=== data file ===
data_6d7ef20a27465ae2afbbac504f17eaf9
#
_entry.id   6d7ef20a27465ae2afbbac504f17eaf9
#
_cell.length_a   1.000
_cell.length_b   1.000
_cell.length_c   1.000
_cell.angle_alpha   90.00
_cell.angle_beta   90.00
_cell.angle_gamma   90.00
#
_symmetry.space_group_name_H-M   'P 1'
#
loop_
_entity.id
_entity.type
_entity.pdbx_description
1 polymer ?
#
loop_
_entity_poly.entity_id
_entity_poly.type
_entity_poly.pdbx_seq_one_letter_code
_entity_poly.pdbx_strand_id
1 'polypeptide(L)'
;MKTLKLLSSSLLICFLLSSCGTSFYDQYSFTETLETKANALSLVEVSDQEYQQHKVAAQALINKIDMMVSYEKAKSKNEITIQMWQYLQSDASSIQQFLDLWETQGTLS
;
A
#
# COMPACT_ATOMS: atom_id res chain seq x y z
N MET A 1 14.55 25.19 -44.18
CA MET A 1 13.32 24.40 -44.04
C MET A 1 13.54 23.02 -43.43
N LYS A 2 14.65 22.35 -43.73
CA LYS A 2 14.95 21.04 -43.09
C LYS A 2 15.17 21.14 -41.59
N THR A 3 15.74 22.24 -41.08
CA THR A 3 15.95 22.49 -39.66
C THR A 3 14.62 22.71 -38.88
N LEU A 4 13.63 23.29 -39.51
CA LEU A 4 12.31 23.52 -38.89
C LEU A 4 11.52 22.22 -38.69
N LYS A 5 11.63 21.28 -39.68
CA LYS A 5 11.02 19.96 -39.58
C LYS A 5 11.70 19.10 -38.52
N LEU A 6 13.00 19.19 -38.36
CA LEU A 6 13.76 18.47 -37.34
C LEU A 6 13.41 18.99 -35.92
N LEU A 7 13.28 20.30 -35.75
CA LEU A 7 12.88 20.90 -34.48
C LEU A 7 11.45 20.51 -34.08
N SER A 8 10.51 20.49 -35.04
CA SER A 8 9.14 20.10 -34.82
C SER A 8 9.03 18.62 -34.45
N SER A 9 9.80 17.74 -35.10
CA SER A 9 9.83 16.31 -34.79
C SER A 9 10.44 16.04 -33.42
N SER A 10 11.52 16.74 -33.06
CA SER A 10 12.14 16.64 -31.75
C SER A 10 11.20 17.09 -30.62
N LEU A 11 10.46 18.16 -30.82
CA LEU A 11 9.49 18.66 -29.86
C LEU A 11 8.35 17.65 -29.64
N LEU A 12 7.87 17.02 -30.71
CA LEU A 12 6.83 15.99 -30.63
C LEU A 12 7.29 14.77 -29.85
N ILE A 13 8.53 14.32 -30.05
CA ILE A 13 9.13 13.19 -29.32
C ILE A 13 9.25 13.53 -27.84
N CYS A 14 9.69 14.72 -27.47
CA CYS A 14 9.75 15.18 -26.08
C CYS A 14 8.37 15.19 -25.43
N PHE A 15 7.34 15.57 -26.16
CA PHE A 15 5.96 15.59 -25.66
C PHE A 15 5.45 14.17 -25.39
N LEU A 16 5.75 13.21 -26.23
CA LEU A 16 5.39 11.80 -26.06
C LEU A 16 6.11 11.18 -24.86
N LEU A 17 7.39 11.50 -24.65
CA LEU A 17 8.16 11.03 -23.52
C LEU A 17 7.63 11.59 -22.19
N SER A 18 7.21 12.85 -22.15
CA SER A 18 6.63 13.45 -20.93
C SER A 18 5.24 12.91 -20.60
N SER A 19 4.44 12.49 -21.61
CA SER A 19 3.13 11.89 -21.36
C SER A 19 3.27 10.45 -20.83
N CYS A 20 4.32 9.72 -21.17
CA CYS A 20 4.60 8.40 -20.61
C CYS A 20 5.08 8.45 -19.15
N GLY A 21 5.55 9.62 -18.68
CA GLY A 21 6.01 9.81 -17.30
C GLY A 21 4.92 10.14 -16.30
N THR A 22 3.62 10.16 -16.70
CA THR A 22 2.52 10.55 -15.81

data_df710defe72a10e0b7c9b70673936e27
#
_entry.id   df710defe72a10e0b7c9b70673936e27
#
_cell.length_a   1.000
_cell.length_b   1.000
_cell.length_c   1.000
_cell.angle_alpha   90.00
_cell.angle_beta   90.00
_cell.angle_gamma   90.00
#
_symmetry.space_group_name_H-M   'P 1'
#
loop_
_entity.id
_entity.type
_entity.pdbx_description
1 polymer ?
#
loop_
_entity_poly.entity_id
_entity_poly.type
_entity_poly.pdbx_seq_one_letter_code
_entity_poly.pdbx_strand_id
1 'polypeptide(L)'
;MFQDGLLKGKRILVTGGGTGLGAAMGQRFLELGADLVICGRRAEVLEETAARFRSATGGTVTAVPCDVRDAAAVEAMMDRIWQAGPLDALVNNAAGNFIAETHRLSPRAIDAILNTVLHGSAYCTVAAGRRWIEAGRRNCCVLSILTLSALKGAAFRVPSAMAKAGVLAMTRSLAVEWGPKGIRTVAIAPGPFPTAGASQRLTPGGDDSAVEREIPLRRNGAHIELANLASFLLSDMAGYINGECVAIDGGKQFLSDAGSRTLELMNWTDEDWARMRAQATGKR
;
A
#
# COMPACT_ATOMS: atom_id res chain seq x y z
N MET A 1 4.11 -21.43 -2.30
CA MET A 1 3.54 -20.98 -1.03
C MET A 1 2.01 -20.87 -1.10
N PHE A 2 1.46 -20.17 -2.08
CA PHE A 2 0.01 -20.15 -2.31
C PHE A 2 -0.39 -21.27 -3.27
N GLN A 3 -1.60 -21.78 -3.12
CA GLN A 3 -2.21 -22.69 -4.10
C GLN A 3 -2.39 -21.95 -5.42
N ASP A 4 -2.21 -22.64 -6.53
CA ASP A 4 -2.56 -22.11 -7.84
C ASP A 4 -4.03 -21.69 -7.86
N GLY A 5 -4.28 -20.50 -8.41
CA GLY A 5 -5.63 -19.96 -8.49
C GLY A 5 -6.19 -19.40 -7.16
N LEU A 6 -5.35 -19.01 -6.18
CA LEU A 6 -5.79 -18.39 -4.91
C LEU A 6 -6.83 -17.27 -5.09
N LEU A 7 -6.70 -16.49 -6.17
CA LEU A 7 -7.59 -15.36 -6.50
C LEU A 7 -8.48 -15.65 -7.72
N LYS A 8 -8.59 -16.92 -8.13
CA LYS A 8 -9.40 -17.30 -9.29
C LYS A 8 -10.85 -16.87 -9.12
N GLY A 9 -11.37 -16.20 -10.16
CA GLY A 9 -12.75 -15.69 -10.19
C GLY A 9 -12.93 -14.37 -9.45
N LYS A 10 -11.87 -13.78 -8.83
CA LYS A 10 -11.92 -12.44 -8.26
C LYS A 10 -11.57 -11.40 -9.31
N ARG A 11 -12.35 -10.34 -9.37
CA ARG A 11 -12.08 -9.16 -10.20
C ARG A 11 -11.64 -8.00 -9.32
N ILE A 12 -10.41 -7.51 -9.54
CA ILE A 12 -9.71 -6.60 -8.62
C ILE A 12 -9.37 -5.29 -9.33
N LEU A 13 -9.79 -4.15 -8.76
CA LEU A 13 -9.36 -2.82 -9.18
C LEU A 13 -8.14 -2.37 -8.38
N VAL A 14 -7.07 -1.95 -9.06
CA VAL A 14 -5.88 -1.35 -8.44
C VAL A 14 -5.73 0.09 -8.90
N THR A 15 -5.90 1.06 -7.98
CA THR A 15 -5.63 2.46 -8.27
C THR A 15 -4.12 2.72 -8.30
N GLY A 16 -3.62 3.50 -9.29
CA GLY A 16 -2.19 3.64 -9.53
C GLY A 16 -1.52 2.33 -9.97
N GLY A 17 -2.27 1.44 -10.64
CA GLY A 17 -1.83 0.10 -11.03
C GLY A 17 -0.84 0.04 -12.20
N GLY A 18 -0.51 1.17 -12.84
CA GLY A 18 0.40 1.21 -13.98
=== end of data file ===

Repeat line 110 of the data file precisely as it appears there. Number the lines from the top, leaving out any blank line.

_entity.id